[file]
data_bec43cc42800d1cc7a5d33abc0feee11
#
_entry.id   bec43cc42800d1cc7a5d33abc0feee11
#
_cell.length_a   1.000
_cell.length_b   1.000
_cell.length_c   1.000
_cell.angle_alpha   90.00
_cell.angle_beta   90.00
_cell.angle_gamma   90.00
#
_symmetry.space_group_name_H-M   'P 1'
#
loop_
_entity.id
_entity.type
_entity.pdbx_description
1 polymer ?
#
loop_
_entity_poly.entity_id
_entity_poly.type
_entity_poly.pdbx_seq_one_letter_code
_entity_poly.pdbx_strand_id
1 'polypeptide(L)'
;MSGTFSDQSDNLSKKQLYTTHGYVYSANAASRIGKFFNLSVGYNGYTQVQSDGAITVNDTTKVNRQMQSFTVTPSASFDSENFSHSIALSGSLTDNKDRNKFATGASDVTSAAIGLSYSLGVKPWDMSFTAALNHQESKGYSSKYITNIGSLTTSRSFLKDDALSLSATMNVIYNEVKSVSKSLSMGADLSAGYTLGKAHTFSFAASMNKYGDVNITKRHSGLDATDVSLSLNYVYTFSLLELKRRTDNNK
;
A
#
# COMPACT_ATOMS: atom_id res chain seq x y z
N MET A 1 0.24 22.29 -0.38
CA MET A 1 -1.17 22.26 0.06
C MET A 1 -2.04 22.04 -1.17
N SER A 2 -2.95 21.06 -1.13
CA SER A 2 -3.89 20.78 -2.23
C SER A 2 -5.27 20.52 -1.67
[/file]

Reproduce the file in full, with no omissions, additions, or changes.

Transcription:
data_bec43cc42800d1cc7a5d33abc0feee11
#
_entry.id   bec43cc42800d1cc7a5d33abc0feee11
#
_cell.length_a   1.000
_cell.length_b   1.000
_cell.length_c   1.000
_cell.angle_alpha   90.00
_cell.angle_beta   90.00
_cell.angle_gamma   90.00
#
_symmetry.space_group_name_H-M   'P 1'
#
loop_
_entity.id
_entity.type
_entity.pdbx_description
1 polymer ?
#
loop_
_entity_poly.entity_id
_entity_poly.type
_entity_poly.pdbx_seq_one_letter_code
_entity_poly.pdbx_strand_id
1 'polypeptide(L)'
;MSGTFSDQSDNLSKKQLYTTHGYVYSANAASRIGKFFNLSVGYNGYTQVQSDGAITVNDTTKVNRQMQSFTVTPSASFDSENFSHSIALSGSLTDNKDRNKFATGASDVTSAAIGLSYSLGVKPWDMSFTAALNHQESKGYSSKYITNIGSLTTSRSFLKDDALSLSATMNVIYNEVKSVSKSLSMGADLSAGYTLGKAHTFSFAASMNKYGDVNITKRHSGLDATDVSLSLNYVYTFSLLELKRRTDNNK
;
A
#
# COMPACT_ATOMS: atom_id res chain seq x y z
N MET A 1 0.24 22.29 -0.38
CA MET A 1 -1.17 22.26 0.06
C MET A 1 -2.04 22.04 -1.17
N SER A 2 -2.95 21.06 -1.13
CA SER A 2 -3.89 20.78 -2.23
C SER A 2 -5.27 20.52 -1.67